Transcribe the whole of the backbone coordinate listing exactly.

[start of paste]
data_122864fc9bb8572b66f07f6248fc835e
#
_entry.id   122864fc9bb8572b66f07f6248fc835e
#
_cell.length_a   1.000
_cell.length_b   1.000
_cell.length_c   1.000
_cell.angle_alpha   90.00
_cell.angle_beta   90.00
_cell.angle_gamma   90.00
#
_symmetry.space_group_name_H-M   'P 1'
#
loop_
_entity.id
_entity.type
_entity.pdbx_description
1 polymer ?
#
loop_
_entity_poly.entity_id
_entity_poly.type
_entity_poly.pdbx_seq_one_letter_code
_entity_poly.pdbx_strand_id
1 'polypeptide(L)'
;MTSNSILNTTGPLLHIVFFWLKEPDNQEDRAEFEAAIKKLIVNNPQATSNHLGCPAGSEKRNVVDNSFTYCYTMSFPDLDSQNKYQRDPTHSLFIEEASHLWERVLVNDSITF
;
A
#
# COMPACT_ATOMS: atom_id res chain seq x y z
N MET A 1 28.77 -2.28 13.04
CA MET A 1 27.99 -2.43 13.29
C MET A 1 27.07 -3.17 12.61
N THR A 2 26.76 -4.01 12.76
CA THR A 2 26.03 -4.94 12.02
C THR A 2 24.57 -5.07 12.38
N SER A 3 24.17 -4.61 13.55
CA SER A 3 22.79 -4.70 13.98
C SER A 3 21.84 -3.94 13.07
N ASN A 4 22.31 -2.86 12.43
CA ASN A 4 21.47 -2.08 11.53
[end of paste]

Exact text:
data_122864fc9bb8572b66f07f6248fc835e
#
_entry.id   122864fc9bb8572b66f07f6248fc835e
#
_cell.length_a   1.000
_cell.length_b   1.000
_cell.length_c   1.000
_cell.angle_alpha   90.00
_cell.angle_beta   90.00
_cell.angle_gamma   90.00
#
_symmetry.space_group_name_H-M   'P 1'
#
loop_
_entity.id
_entity.type
_entity.pdbx_description
1 polymer ?
#
loop_
_entity_poly.entity_id
_entity_poly.type
_entity_poly.pdbx_seq_one_letter_code
_entity_poly.pdbx_strand_id
1 'polypeptide(L)'
;MTSNSILNTTGPLLHIVFFWLKEPDNQEDRAEFEAAIKKLIVNNPQATSNHLGCPAGSEKRNVVDNSFTYCYTMSFPDLDSQNKYQRDPTHSLFIEEASHLWERVLVNDSITF
;
A
#
# COMPACT_ATOMS: atom_id res chain seq x y z
N MET A 1 28.77 -2.28 13.04
CA MET A 1 27.99 -2.43 13.29
C MET A 1 27.07 -3.17 12.61
N THR A 2 26.76 -4.01 12.76
CA THR A 2 26.03 -4.94 12.02
C THR A 2 24.57 -5.07 12.38
N SER A 3 24.17 -4.61 13.55
CA SER A 3 22.79 -4.70 13.98
C SER A 3 21.84 -3.94 13.07
N ASN A 4 22.31 -2.86 12.43
CA ASN A 4 21.47 -2.08 11.53